MIAMI -- Call me crazy, but doesn't it defeat the purpose of a retractable roof if you keep it closed?
Or maybe that's just me. I live in Seattle, where sunshine is cause for stripping naked, painting your body with psychedelic colors, dancing in fountains and erecting stone monoliths to the solar goddess. After the gray, wet gloom of winter and spring, we want the retractable roof open as often as possible in our 78-degree, zero-humidity summers so that we can see all the surrounding mountains, water and Starbucks.
Miami is different. Temperatures average 90 degrees with suffocating humidity during much of the season so folks here prefer a cool, comfortable seat over Elysian field esthetics. When I asked one fan what she liked most about the Marlins' new stadium, her answer was succinct: "The air conditioning."
The players appreciate that aspect of Marlins Park as well. "It's wonderful not to have to come in and change my jersey every three innings," Marlins first baseman Gaby Sanchez said. "It's nice not having to change my jersey and undershirt three times a game and losing fluid and getting tired."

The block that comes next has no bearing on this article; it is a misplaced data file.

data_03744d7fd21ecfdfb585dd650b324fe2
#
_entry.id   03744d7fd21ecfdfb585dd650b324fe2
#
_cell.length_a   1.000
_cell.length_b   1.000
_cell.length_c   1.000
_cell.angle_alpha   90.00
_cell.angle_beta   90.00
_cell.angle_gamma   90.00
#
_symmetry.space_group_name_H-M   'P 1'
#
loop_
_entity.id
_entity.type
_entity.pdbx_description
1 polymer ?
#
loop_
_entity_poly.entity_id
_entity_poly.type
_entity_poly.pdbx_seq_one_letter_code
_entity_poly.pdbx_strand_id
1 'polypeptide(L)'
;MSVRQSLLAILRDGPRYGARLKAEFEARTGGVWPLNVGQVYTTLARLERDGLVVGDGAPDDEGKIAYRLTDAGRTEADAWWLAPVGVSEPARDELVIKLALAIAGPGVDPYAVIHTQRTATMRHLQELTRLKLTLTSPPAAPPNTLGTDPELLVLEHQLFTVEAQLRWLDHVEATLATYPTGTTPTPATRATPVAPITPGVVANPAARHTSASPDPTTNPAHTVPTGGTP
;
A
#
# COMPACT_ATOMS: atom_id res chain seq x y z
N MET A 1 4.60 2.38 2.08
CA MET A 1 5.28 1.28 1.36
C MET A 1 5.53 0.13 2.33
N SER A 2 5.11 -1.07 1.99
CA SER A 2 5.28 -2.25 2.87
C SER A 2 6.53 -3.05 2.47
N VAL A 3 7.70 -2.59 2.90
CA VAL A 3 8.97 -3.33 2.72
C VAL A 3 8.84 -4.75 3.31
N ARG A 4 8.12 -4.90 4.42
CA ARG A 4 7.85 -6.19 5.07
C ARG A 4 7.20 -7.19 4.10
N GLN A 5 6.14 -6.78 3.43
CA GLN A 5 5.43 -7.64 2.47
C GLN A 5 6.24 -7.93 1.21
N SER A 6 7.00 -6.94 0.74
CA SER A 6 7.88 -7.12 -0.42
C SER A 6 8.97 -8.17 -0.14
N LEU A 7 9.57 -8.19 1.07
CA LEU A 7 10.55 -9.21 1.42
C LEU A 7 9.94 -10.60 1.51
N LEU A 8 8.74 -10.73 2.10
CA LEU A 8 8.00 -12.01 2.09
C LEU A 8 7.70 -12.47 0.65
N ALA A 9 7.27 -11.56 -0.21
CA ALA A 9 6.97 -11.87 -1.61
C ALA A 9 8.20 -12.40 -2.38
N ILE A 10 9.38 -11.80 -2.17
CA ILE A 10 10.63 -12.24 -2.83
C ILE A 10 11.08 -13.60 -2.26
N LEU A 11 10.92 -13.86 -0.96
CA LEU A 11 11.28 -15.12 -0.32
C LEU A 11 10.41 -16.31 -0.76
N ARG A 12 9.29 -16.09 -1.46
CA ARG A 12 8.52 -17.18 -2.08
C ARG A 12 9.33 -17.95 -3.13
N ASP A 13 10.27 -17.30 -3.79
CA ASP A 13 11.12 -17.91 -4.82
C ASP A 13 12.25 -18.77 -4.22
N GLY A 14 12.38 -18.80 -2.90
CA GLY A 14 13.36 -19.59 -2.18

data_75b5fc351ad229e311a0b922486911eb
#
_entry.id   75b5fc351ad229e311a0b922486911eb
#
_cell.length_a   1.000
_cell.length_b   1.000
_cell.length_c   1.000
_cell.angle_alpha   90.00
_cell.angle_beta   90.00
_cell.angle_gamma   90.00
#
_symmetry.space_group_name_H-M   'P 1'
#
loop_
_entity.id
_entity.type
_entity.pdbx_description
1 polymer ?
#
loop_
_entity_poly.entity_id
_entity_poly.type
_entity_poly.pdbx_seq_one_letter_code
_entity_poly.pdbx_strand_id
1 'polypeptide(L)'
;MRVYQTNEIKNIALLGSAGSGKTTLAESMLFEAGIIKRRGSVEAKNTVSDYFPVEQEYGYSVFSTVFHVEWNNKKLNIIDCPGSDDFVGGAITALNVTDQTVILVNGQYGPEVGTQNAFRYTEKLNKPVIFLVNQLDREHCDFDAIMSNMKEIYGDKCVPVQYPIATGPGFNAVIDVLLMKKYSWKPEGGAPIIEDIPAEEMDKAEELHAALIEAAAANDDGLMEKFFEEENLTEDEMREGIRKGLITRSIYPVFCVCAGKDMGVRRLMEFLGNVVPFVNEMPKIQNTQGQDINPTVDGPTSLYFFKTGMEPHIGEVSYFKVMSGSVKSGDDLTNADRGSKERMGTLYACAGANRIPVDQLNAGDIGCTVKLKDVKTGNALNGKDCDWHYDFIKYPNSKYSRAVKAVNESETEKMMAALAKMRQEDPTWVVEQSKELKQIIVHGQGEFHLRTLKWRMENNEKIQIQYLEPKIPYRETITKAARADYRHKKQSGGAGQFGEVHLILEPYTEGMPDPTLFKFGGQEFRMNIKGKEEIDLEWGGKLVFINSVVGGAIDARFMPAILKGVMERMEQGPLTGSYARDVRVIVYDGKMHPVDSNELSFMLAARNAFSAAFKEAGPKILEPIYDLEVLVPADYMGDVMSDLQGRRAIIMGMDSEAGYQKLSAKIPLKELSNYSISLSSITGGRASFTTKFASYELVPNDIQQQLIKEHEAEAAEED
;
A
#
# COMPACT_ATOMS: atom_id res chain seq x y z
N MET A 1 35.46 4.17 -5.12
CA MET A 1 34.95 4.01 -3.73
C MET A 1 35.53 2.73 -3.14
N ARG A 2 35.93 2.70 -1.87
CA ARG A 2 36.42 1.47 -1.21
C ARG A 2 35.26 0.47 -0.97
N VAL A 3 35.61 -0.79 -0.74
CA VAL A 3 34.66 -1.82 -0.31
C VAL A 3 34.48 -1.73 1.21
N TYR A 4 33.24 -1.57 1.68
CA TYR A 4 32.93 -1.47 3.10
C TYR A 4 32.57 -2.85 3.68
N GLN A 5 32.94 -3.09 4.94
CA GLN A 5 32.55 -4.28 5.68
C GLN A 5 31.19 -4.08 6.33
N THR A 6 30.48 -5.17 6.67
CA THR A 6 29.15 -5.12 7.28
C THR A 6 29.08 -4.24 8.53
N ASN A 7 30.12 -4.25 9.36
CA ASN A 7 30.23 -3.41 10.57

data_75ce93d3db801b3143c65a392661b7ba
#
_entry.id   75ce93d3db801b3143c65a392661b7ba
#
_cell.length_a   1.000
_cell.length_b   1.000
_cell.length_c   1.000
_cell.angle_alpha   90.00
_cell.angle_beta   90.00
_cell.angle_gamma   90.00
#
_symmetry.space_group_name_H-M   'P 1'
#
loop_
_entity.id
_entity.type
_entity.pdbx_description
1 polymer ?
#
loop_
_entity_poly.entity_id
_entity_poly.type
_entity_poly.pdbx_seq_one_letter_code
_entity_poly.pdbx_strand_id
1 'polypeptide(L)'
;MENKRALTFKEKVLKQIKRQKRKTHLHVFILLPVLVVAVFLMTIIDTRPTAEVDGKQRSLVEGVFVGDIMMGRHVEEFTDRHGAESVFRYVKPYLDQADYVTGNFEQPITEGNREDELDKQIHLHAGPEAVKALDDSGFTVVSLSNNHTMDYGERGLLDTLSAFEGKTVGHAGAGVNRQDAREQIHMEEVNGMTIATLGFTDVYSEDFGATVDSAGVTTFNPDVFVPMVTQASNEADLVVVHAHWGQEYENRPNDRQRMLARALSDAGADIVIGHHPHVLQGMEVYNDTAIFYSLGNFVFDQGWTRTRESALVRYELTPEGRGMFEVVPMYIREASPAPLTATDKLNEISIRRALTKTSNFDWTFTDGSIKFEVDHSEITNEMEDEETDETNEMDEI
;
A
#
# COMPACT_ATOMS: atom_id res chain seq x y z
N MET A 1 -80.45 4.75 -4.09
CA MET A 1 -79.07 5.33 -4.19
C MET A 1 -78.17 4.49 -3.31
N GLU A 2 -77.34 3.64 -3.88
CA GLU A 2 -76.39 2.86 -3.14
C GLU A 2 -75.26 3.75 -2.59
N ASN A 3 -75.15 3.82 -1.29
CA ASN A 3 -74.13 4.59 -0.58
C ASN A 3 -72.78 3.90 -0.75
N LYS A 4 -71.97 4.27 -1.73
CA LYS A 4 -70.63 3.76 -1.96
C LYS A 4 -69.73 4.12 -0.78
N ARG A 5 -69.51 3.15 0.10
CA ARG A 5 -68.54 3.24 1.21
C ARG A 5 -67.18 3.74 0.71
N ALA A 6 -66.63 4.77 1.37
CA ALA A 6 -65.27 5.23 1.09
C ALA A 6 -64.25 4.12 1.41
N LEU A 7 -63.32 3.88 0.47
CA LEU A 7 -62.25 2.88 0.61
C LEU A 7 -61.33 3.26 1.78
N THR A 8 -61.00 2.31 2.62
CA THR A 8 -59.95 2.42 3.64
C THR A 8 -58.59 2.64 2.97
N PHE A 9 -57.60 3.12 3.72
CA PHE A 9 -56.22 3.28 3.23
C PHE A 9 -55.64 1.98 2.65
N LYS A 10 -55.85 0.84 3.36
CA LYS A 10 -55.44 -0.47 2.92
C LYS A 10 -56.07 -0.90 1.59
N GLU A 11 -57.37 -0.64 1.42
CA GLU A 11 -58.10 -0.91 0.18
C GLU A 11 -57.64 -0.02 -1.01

"Even my underwear feels cool," Marlins catcher John Buck said after a long day game. "That's a foreign feeling."
Due to the heat and the frequent threat of rain -- Miami averages more rain in three months from June to August than Seattle does in four months from November to February -- the roof will be closed the vast majority of games. (It will be opened at other times to allow for natural grass rather than artificial turf.) That might be a sensible approach, but it hurts the look of the new stadium. I thought we learned in the 1980s that baseball is not meant to be played under a roof, or in polyester pullovers. It's meant to be played outdoors, preferably in a cornfield.